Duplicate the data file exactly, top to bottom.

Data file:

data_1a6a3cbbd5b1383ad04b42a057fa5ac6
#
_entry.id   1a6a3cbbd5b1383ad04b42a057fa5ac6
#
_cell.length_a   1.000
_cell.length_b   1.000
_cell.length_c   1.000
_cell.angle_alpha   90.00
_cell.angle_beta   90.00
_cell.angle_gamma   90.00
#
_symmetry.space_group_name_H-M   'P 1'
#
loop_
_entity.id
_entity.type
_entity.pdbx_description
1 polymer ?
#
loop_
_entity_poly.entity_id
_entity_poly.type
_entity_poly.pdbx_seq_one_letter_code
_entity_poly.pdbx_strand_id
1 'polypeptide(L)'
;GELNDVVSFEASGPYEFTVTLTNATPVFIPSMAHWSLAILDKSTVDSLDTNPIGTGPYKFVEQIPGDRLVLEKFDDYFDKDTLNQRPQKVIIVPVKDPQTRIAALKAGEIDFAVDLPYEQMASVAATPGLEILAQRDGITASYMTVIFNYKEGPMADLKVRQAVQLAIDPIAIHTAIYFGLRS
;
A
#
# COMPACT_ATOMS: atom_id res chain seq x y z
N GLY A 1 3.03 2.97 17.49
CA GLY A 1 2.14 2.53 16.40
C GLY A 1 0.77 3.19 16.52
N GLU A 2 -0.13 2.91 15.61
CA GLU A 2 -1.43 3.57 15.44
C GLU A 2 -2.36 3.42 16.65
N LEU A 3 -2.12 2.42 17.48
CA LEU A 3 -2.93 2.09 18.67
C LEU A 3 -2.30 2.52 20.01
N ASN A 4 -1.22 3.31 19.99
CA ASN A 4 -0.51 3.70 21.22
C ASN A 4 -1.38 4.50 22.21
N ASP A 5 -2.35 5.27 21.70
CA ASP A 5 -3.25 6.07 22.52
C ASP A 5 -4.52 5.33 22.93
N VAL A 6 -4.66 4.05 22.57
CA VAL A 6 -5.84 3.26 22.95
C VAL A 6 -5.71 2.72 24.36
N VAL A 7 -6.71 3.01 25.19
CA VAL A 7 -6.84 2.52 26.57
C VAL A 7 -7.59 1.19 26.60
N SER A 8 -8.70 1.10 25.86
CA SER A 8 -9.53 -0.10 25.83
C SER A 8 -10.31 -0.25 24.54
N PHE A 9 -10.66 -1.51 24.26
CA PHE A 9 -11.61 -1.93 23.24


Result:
data_1a6a3cbbd5b1383ad04b42a057fa5ac6
#
_entry.id   1a6a3cbbd5b1383ad04b42a057fa5ac6
#
_cell.length_a   1.000
_cell.length_b   1.000
_cell.length_c   1.000
_cell.angle_alpha   90.00
_cell.angle_beta   90.00
_cell.angle_gamma   90.00
#
_symmetry.space_group_name_H-M   'P 1'
#
loop_
_entity.id
_entity.type
_entity.pdbx_description
1 polymer ?
#
loop_
_entity_poly.entity_id
_entity_poly.type
_entity_poly.pdbx_seq_one_letter_code
_entity_poly.pdbx_strand_id
1 'polypeptide(L)'
;GELNDVVSFEASGPYEFTVTLTNATPVFIPSMAHWSLAILDKSTVDSLDTNPIGTGPYKFVEQIPGDRLVLEKFDDYFDKDTLNQRPQKVIIVPVKDPQTRIAALKAGEIDFAVDLPYEQMASVAATPGLEILAQRDGITASYMTVIFNYKEGPMADLKVRQAVQLAIDPIAIHTAIYFGLRS
;
A
#
# COMPACT_ATOMS: atom_id res chain seq x y z
N GLY A 1 3.03 2.97 17.49
CA GLY A 1 2.14 2.53 16.40
C GLY A 1 0.77 3.19 16.52
N GLU A 2 -0.13 2.91 15.61
CA GLU A 2 -1.43 3.57 15.44
C GLU A 2 -2.36 3.42 16.65
N LEU A 3 -2.12 2.42 17.48
CA LEU A 3 -2.93 2.09 18.67
C LEU A 3 -2.30 2.52 20.01
N ASN A 4 -1.22 3.31 19.99
CA ASN A 4 -0.51 3.70 21.22
C ASN A 4 -1.38 4.50 22.21
N ASP A 5 -2.35 5.27 21.70
CA ASP A 5 -3.25 6.07 22.52
C ASP A 5 -4.52 5.33 22.93
N VAL A 6 -4.66 4.05 22.57
CA VAL A 6 -5.84 3.26 22.95
C VAL A 6 -5.71 2.72 24.36
N VAL A 7 -6.71 3.01 25.19
CA VAL A 7 -6.84 2.52 26.57
C VAL A 7 -7.59 1.19 26.60
N SER A 8 -8.70 1.10 25.86
CA SER A 8 -9.53 -0.10 25.83
C SER A 8 -10.31 -0.25 24.54
N PHE A 9 -10.66 -1.51 24.26
CA PHE A 9 -11.61 -1.93 23.24